What seems to matter more is how wealthy or free we are compared with other people. As a general rule, we’re more miserable being millionaires in a land of billionaires than having more modest means when everyone else does, too. To use the jargon, it’s not deprivation that gets to us so much as relative deprivation.
The problem is that relative deprivation creates a sense of injustice. Already you can hear this in the complaints of some affected people that their particular suburb shouldn’t be among those locked down, or that they’re being threatened with fines despite not having done anything wrong. You can criticise them for failing to understand the epidemiology or the reasons a system of fines might be necessary if you like, but you can also understand why they’d feel they’re now a separate category of people apart, no longer of us.
So, consider the damage that would be done if those of us lucky enough to have escaped this fate for now choose to stigmatise the people in these suburbs. We’re seeing a version of this in the various attempts of commentators to find people to blame for these clusters.
We’ve seen published reports of unconfirmed stories that a Muslim family celebrating Eid generated one cluster. That sort of storytelling then led to commentary that multiculturalism is to blame for the outbreak – from precisely the kinds of voices that were once arguing we shouldn’t be messing about with lockdowns anyway because of the economic cost.
Then there are those blaming Black Lives Matter protesters – initially alleging they would spread the virus directly, until, when the numbers said otherwise, switching to a more social-psychological argument about the message that the mass gatherings sent to the community. Sometimes these people had only recently argued the whole COVID-19 thing might be a little overstated.
None of these assertions is knowable. It’s likely that our governments’ communication with multicultural communities about the virus has been inadequate but we don’t know if fixing that would have made a difference here. It’s possible that the image of mass protests encouraged people to relax social distancing but it’s also true this happened when our shopping centres were already bursting with crowds and when we were celebrating the return of contact sports on our television screens.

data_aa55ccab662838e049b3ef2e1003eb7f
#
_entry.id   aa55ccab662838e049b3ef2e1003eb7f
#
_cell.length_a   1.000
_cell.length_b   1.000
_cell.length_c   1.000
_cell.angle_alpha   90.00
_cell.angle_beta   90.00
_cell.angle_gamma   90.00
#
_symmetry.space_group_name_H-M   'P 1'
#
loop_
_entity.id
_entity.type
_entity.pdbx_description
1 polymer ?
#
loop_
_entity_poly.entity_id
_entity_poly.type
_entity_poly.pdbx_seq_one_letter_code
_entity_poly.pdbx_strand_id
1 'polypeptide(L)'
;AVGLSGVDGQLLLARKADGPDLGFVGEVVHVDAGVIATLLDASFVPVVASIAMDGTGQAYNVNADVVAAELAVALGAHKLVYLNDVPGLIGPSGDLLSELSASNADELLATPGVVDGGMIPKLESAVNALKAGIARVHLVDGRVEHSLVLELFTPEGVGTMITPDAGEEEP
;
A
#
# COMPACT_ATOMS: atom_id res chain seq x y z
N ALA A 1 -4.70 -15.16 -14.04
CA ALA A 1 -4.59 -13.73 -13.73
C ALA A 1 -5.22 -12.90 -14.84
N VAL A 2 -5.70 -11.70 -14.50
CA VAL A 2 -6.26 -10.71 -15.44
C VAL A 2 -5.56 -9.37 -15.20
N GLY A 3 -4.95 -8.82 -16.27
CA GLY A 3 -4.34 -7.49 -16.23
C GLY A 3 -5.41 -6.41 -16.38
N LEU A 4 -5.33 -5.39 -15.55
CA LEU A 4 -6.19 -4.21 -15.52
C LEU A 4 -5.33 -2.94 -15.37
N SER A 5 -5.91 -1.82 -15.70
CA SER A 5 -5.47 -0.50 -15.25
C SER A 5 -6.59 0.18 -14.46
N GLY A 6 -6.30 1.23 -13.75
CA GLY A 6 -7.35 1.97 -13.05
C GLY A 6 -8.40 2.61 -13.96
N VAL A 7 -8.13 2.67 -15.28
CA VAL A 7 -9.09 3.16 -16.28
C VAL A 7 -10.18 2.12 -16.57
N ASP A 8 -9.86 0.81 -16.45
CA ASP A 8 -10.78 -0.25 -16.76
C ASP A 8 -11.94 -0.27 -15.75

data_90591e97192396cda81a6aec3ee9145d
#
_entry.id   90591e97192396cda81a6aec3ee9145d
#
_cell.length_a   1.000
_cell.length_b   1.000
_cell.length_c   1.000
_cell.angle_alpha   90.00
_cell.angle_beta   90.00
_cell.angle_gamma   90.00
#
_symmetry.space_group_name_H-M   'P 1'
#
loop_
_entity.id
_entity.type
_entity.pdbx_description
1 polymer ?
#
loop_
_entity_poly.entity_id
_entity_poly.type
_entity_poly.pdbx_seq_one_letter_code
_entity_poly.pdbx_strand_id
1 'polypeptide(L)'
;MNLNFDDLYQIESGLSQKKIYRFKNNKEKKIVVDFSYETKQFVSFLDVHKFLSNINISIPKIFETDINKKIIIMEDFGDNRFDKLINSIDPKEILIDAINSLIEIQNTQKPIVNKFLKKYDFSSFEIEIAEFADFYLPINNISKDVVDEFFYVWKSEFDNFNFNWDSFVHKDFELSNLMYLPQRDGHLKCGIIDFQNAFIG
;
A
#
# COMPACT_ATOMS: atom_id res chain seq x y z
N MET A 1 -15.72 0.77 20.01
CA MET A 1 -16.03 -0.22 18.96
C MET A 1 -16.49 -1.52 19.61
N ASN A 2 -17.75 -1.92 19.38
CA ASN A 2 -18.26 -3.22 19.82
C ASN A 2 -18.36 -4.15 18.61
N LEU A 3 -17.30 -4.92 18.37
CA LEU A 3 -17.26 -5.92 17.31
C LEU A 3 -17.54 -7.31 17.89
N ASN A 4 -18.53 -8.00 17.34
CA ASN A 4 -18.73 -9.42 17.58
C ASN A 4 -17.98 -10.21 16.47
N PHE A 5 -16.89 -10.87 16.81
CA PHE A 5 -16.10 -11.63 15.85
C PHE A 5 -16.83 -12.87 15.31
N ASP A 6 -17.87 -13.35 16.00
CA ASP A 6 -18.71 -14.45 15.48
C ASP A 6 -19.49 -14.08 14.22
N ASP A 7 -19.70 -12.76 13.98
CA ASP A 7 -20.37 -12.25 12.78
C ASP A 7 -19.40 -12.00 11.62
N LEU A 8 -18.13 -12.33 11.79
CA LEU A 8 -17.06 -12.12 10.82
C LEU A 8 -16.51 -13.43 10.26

What seems quite likely to be a factor is the possibility that infectious people were going to work or refusing to get tested because they don’t have sick leave, earn low incomes and felt they couldn’t afford to stay home. But that’s being far more rarely discussed.
We’re left with a general sense of there being something negatively special about the people in these newly locked-down suburbs, as though they are being punished for their unique carelessness. To read of a parade of locals being interviewed by media, not wanting to give their names because they don’t want to be associated with the outbreak, is to discover people who feel stigmatised.
“No one has come up to my face and said, ‘You are causing coronavirus,'” one woman told The Guardian. “But it’s little things. It’s the things you see online and little comments that are made.”
“It felt almost like our suburb has done something terribly, terribly wrong,” said another. “It’s difficult to understand that, ‘Yes we have overstepped a boundary,’ because most people feel like they have been doing the right thing.” That strikes me as the language of people who feel regarded as moral failures; idiots who didn’t take the disease seriously.
As though the rest of us are. As though there aren’t people hugging and shaking hands all over the country, sanitising less than they used to, neglecting social distancing practices they briefly upheld. As though countless people outside these suburbs, or even Victoria, aren’t guilty of precisely the same things that led to clusters in Melbourne’s north and west.
I think this is dangerous for two reasons. First, we all need these people’s sacrifice right now. As Victorian Premier Daniel Andrews made clear, these lockdowns are there to save everyone else having to do the same. This isn’t punishment. It’s service. It’s civic sacrifice. The best response to that is not disdain or judgment but gratitude and empathy. And if they feel punished, suspected and derided, my guess is that makes rebellion and non-compliance far more likely, leaving everything to heavy enforcement.
But the second, and possibly greater, danger is that our real motivation for assigning blame to these people (aside from tired culture wars) is to preserve a certain mythology that this pandemic is somehow within our control. That it strikes the blameworthy. That if we just do the right things, then we will enjoy a steady, mostly uninterrupted pathway out of this pandemic.
That’s a more comfortable thought than what is probably the truth: that these things will happen, that this is anything but over and that even though we can point to mistakes being made – like with Victoria’s hotel quarantining – there’s just about nothing we can do to guarantee this doesn’t happen elsewhere. That we’re playing a game of postcode lottery and any of us might be next.
Waleed Aly is a regular columnist.
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Waleed Aly is co-host of Ten’s The Project and is a lecturer in politics at Monash University.